Zhang R, Li B, Gao X, Tian R, Pan Y, Jiang Y, et al. Serum 25-hydroxyvitamin D and the risk of cardiovascular disease: dose-response meta-analysis of prospective studies. Am J Clin Nutr. 2017;105:810–9. https://academic.oup.com/ajcn/article/105/4/810-819/4569717.

  51. 51.

    Martineau AR, Jolliffe DA, Hooper RL, Greenberg L, Aloia JF, Bergman P, et al. Vitamin D supplementation to prevent acute respiratory tract infections: systematic review and meta-analysis of individual participant data. https://doi.org/10.1136/bmj.i6583. Accessed 18 Apr 2019.

  52. 52.

    (IOM) Institute of Medicine. Dietary reference intakes for calcium and vitamin D. Washington (DC), US: National Academies Press; 2011.

  53. 53.

    Lindsay A, Benoist B, Dary O, Hurrell R, WHO/FAO. Guidelines on food fortification with micronutrients. Geneva: World Health Organization and Food and Agriculture Organization of the United Nations; 2006.

  54. 54.

    WHO/FAO. Evaluating the public health significance of micronutrient malnutrition. In: Guidelines on food fortification with micronutrients. Geneva: World Health Organization and Food and Agriculture Organization of the United Nations; 2006. p. 39–92.

  55. 55.

    Urrutia-Pereira M, Solé D. Vitamin D deficiency in pregnancy and its impact on the fetus, the newborn and in childhood. Rev Paul Pediatr. 2015;33:104–13.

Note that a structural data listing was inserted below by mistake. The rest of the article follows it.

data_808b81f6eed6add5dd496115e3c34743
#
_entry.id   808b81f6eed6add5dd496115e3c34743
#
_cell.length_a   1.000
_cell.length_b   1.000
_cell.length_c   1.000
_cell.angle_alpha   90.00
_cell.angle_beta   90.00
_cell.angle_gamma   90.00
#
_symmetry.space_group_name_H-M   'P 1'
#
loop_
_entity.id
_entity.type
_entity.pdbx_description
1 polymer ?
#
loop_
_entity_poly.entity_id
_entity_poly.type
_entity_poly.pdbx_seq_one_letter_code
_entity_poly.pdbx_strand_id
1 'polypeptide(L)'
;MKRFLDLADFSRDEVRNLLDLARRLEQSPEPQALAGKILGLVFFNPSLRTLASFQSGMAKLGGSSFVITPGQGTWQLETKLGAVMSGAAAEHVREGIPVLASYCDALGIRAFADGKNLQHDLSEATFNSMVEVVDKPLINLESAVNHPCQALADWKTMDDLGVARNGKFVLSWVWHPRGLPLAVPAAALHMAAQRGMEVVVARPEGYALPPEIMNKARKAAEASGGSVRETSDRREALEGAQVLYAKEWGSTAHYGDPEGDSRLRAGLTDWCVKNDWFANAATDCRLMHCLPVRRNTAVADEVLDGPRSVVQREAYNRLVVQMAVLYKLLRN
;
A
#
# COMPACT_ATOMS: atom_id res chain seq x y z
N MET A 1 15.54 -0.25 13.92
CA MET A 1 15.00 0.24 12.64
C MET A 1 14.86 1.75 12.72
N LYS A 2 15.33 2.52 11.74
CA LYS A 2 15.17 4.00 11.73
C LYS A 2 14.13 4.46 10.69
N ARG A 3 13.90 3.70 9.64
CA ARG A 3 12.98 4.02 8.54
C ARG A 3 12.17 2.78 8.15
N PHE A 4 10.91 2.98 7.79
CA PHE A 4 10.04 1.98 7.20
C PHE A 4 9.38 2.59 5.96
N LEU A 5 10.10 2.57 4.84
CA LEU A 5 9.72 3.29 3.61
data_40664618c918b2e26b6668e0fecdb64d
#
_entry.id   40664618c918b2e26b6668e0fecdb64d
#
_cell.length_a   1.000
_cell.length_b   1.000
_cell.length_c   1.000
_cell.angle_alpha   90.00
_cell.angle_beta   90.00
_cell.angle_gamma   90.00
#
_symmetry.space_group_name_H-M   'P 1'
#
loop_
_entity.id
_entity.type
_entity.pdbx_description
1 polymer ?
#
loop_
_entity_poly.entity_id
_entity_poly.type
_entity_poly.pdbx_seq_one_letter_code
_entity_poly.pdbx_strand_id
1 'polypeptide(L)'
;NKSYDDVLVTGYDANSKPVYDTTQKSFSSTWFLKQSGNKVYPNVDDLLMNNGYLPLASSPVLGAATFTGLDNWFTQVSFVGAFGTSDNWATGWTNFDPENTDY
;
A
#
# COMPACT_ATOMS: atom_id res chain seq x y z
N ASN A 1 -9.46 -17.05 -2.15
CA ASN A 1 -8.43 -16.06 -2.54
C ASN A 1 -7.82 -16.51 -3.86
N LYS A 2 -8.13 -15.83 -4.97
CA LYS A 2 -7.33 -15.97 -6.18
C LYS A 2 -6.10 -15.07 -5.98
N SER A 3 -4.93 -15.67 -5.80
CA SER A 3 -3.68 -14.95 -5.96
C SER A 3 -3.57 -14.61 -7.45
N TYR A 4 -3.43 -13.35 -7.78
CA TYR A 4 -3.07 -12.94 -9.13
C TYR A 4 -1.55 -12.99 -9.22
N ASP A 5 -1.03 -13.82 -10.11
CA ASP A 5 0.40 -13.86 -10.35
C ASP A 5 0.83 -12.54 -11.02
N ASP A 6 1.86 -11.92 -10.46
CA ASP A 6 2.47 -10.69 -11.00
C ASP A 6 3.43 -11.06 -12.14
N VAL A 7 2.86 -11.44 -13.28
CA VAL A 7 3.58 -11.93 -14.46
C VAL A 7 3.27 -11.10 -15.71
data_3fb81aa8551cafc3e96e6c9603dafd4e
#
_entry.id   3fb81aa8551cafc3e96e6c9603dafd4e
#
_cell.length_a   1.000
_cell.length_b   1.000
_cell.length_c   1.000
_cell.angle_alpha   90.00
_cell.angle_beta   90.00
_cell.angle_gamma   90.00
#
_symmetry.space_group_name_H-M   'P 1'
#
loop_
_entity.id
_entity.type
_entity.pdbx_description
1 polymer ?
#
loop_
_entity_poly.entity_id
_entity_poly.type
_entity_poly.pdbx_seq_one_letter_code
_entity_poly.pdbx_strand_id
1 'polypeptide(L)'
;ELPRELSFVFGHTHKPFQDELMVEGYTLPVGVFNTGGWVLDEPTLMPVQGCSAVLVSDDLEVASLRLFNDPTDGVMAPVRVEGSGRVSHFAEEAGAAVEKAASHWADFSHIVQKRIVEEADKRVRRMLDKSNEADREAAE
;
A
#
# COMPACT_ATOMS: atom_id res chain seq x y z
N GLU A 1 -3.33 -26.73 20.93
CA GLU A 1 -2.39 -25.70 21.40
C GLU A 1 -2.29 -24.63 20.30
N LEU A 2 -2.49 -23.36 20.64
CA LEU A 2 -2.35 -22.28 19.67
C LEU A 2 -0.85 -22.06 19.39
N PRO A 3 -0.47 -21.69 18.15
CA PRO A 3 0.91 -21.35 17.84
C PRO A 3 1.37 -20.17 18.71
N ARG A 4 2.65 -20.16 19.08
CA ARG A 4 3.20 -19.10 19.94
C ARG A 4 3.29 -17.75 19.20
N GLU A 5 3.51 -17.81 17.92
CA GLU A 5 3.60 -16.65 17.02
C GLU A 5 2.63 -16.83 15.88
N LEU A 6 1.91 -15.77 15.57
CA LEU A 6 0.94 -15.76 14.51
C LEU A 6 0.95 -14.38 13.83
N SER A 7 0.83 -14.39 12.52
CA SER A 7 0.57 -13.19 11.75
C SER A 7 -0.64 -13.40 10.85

56. 56.

    Holick MF. The influence of vitamin D on bone health across the life cycle. J Nutr. 2005;135:2726S–2727S. https://academic.oup.com/jn/article/135/11/2726S/4669897.

  57. 57.

    Darnton-Hill I, Webb P, Harvey PWJ, Hunt JM, Dalmiya N, Chopra M, et al. Micronutrient deficiencies and gender: social and economic costs. Am J Clin Nutr. 2005;81:1198S–1205S. https://doi.org/10.1093/ajcn/81.5.1198.

  58. 58.

    Bivins R. “The English Disease” or “Asian Rickets”? Medical responses to postcolonial immigration. Bull Hist Med. 2007;81:533.

  59. 59.

    Horton S. The economics of food fortification. J Nutr. 2006;136:1068–71. https://doi.org/10.1093/jn/136.4.1068.

  60. 60.